Barcelona midfielders Andres Iniesta and Denis Suarez would welcome the arrival of Real Madrid playmaker Isco at the Camp Nou should he decide to become the first player to leave Los Blancos for their arch-rivals since Luis Enrique did so in 1996.
El Mundo Deportivo reports that Barca are prepared to offer Isco a five-year contract and a €20 million bonus should he join the club as a free agent once his contract expires with Real in June 2018.
Isco, who joined Real from Malaga in 2013, has not signed a contract extension and could reportedly leave the Bernabeu this summer.
Barca captain Iniesta is a bid admirer of the 24-year-old and said in a news conference: "He is a fantastic player, with an incredible talent.
"For many years he has been done things very well and he is in one of the best teams there is.
"He is an important player not just in the national team but in his club. He is young and has many years to grow and improve."
Isco has started in 18 games in all competitions for Real and the Spain international hinted last month that he could leave the club this summer in search of more playing time.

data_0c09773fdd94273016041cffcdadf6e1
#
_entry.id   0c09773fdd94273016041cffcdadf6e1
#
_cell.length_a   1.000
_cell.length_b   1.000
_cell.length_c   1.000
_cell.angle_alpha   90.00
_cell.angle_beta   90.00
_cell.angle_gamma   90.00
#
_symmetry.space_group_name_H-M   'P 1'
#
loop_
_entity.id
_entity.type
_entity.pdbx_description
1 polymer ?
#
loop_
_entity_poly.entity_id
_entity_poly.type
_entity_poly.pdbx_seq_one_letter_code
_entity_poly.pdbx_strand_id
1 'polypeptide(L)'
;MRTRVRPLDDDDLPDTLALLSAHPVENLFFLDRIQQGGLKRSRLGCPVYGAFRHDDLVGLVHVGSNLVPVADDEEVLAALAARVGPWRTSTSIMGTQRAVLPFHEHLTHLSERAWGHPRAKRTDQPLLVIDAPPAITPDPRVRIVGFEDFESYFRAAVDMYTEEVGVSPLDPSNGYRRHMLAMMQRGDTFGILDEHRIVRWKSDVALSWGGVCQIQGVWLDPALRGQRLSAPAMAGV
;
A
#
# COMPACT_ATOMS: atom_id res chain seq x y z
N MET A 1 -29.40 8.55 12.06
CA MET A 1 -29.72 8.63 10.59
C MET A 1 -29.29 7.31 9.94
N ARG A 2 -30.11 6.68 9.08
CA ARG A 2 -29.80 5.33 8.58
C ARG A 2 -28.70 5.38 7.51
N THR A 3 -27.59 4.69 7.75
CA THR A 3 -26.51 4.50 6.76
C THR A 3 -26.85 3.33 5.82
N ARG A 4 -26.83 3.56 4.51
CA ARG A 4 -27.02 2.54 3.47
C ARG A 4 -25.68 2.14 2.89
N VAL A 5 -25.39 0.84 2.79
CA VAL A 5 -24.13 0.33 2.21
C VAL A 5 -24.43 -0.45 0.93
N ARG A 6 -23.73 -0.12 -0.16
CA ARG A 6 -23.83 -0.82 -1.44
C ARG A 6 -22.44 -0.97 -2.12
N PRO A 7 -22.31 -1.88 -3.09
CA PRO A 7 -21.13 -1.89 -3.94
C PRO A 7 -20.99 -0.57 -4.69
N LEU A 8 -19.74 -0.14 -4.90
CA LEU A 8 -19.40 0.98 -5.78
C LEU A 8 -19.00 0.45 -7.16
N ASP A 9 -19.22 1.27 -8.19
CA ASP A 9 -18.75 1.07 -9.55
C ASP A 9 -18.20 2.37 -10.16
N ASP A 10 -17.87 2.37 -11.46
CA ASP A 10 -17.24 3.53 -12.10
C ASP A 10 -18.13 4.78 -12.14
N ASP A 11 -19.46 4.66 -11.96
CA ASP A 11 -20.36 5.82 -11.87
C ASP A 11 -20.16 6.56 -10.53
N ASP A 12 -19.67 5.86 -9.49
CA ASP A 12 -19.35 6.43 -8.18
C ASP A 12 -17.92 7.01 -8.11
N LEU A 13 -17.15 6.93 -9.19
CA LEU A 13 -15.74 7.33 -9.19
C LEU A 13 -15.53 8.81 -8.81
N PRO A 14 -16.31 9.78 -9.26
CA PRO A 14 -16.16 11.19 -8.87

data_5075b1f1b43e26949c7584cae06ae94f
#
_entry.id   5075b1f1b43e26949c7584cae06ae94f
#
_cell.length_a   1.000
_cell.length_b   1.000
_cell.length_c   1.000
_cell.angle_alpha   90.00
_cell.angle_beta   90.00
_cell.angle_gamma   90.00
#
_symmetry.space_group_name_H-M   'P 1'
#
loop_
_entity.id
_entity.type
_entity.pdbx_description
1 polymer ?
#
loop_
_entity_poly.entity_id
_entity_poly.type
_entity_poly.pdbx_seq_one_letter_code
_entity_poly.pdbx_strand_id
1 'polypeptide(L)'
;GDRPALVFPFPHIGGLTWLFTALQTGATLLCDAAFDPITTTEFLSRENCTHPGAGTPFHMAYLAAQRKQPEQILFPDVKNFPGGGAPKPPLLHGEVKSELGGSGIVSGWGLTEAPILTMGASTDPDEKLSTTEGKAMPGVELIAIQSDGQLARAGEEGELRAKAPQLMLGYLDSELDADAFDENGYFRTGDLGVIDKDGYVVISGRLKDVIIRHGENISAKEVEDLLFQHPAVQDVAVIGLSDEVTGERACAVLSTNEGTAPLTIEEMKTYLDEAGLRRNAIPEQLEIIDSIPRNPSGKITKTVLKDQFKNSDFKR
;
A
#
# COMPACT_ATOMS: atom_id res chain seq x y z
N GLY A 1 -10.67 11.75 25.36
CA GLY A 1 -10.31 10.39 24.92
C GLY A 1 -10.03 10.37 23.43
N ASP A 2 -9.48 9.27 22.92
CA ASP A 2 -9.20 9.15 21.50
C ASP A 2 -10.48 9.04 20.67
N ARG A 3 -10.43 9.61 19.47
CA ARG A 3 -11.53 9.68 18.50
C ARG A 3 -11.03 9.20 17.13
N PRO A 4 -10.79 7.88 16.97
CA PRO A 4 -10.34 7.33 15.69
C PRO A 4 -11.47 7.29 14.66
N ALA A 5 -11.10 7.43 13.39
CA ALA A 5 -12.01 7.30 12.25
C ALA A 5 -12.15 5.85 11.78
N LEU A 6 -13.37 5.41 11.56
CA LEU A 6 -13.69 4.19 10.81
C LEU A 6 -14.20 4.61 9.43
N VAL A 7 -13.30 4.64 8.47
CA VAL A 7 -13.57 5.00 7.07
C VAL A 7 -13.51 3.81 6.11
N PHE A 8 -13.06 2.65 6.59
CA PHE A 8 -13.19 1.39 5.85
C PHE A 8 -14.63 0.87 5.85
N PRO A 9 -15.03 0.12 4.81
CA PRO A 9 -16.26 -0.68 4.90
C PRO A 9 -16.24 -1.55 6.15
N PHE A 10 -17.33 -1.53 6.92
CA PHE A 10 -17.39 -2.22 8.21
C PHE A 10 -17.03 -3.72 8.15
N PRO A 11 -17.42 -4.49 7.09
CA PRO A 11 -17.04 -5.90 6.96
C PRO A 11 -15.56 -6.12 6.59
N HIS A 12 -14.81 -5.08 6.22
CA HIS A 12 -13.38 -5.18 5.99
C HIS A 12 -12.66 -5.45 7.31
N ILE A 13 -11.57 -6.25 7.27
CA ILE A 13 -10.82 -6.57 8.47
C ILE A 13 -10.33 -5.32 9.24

A Valencia youth product, Isco is also a reported target of Manchester City.
Suarez told Cadena Ser radio: "Of course I would like to have Isco as a teammate, all good players are welcome in our team.
"Isco has an incredible talent but right now he is under contract with Real. We have to wait and see what happens. If he doesn't sign a contract extension, then we can talk."
Transfers between Barcelona and Real have been rare and the last player to make the direct switch was Javier Saviola.
Saviola joined Real Madrid as a free agent after his contract with Barca expired in 2007 and played two seasons for Los Blancos.
However, Barca coach Luis Enrique was the last Real player to move directly to the Camp Nou, signing for the Blaugrana after his contract ended at the Bernabeu in the summer of 1996.
Luis Enrique become the fourth player to arrive to the Catalan giants from Real following Luciano Lizarraga (1905) Josep Canal (1946) and Lucien Muller (1965).